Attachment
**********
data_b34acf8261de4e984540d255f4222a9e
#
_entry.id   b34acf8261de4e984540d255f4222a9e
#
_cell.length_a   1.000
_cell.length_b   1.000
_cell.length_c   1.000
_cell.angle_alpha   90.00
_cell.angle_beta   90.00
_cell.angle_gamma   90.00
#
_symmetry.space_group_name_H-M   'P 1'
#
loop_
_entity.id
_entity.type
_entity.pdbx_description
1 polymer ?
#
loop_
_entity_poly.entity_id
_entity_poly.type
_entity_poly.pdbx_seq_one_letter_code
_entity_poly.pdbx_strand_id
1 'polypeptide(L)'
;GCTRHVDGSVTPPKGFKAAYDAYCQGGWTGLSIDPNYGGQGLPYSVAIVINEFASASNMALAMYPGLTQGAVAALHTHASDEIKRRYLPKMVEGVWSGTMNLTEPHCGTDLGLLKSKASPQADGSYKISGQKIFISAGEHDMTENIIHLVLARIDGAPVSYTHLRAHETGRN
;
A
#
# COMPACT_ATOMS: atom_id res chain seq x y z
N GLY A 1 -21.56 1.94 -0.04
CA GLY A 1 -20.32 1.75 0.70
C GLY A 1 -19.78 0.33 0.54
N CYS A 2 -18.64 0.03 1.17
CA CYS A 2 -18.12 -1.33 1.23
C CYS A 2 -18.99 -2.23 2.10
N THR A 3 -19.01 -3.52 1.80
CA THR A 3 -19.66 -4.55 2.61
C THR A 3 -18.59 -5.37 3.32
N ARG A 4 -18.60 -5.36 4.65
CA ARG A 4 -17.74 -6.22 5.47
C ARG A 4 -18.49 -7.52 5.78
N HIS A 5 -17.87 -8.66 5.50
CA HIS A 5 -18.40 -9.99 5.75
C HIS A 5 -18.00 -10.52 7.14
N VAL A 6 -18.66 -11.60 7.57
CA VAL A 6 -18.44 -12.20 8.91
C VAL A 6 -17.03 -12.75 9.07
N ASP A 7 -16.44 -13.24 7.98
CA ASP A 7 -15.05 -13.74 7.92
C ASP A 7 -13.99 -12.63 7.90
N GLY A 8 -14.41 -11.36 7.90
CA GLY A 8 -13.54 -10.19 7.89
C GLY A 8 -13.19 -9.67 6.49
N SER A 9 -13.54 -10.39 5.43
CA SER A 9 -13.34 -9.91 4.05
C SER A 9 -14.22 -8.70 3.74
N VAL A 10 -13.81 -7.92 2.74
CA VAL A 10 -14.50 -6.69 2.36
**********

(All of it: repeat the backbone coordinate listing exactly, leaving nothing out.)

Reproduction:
data_b34acf8261de4e984540d255f4222a9e
#
_entry.id   b34acf8261de4e984540d255f4222a9e
#
_cell.length_a   1.000
_cell.length_b   1.000
_cell.length_c   1.000
_cell.angle_alpha   90.00
_cell.angle_beta   90.00
_cell.angle_gamma   90.00
#
_symmetry.space_group_name_H-M   'P 1'
#
loop_
_entity.id
_entity.type
_entity.pdbx_description
1 polymer ?
#
loop_
_entity_poly.entity_id
_entity_poly.type
_entity_poly.pdbx_seq_one_letter_code
_entity_poly.pdbx_strand_id
1 'polypeptide(L)'
;GCTRHVDGSVTPPKGFKAAYDAYCQGGWTGLSIDPNYGGQGLPYSVAIVINEFASASNMALAMYPGLTQGAVAALHTHASDEIKRRYLPKMVEGVWSGTMNLTEPHCGTDLGLLKSKASPQADGSYKISGQKIFISAGEHDMTENIIHLVLARIDGAPVSYTHLRAHETGRN
;
A
#
# COMPACT_ATOMS: atom_id res chain seq x y z
N GLY A 1 -21.56 1.94 -0.04
CA GLY A 1 -20.32 1.75 0.70
C GLY A 1 -19.78 0.33 0.54
N CYS A 2 -18.64 0.03 1.17
CA CYS A 2 -18.12 -1.33 1.23
C CYS A 2 -18.99 -2.23 2.10
N THR A 3 -19.01 -3.52 1.80
CA THR A 3 -19.66 -4.55 2.61
C THR A 3 -18.59 -5.37 3.32
N ARG A 4 -18.60 -5.36 4.65
CA ARG A 4 -17.74 -6.22 5.47
C ARG A 4 -18.49 -7.52 5.78
N HIS A 5 -17.87 -8.66 5.50
CA HIS A 5 -18.40 -9.99 5.75
C HIS A 5 -18.00 -10.52 7.14
N VAL A 6 -18.66 -11.60 7.57
CA VAL A 6 -18.44 -12.20 8.91
C VAL A 6 -17.03 -12.75 9.07
N ASP A 7 -16.44 -13.24 7.98
CA ASP A 7 -15.05 -13.74 7.92
C ASP A 7 -13.99 -12.63 7.90
N GLY A 8 -14.41 -11.36 7.90
CA GLY A 8 -13.54 -10.19 7.89
C GLY A 8 -13.19 -9.67 6.49
N SER A 9 -13.54 -10.39 5.43
CA SER A 9 -13.34 -9.91 4.05
C SER A 9 -14.22 -8.70 3.74
N VAL A 10 -13.81 -7.92 2.74
CA VAL A 10 -14.50 -6.69 2.36